The ignition lock cylinder is the part the key fits into to power on and start your vehicle. In addition, the ignition lock cylinder makes theft more difficult. Many newer vehicles are now manufactured with keyless power and starting systems, however, there are still several traditional ignition systems found in motor vehicles, as keyless starting systems are fairly new.
On some vehicles, the lock cylinder is a separate component, while for others it is a single unit including the electronic ignition switch, which sends power to start the motor to fire up the engine. The ignition lock cylinder is generally located on the right side of the steering column behind the steering wheel. Most of them operate in four positions, to unlock the steering wheel, power on the accessories, power on the computer and fuel system, and lastly to crank the engine.
Several symptoms will signal you that there is something wrong with the ignition lock cylinder.
You can’t start the car
Even though you are turning the key in the ignition, the car will not power on. You may be able to jingle the keys and turn the key repeatedly and get the vehicle to start but this may work only a few times before the unit completely fails.
Worn ignition lock cylinder
You may be able to jingle the keys and turn the key repeatedly and get the vehicle to start, but this may work only a few times before the unit completely fails.
Problems inserting and removing the key
When you repeatedly insert, remove, and turn the key, the cylinder and key will eventually wear and cause issues like jamming or binding, which can interfere with powering on and starting the vehicle.
It is just a fact of life; different parts of your car wear out. The ignition cylinder is no exception. The cylinder itself, as well as the wafers inside the lock, can wear out. When this happens, your key will no longer be able to move the wafers inside the cylinder to the correct height. Even though this is the key that has always worked with the car, the cylinder might be too damaged to work properly with the key. When this is the case, you need to replace the ignition cylinder.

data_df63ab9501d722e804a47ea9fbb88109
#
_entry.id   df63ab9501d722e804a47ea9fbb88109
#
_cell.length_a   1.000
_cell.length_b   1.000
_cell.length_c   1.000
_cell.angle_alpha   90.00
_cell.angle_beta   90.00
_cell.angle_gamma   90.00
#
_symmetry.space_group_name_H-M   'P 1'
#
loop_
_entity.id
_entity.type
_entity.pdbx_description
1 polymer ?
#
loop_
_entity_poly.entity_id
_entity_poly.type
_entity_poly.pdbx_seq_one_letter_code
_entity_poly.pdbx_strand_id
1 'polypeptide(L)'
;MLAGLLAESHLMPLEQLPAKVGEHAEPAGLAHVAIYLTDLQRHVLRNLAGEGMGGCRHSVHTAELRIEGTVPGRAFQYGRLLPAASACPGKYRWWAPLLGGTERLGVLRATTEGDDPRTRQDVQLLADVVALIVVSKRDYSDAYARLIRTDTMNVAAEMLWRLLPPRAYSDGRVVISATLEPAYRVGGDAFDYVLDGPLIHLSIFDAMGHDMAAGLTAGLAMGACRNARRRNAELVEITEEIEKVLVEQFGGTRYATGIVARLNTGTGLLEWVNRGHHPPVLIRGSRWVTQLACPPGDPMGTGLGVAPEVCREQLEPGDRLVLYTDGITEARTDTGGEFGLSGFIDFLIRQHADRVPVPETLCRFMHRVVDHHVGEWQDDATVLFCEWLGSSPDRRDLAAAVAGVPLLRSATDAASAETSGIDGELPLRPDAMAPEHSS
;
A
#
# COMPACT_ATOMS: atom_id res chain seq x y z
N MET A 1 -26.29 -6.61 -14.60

The ignition cylinder of a car is just like a lock. It has internal mechanisms that must be properly moved in order to turn. It also has a sequence of steps that allow the cylinder to be removed.
You really do not want to attempt to replace the ignition cylinder yourself. If the vehicle has anti-theft devices (common in newer cars), attempting to remove the lock cylinder and/or the ignition switch without proper tools may make the car inoperable. Some ignition cylinder replacements can be quite complex, where it can be necessary to disable the airbags, drop the steering column, remove any Anti-theft bolts or other devices, and then (if necessary) reprogram the anti-theft system to work with the new key.
You wouldn’t go to a pharmacist to replace your appendix so don’t go to a parts store to replace your ignition cylinder lock. An experienced locksmith for cars has the tools and knowledge of lock systems in automobiles to complete the replacement accurately in a short period of time at a reasonable cost.
Our emergency locksmiths will arrive quickly to extract a broken key, replace car keys, create or duplicate keys and repair or replace ignition switch
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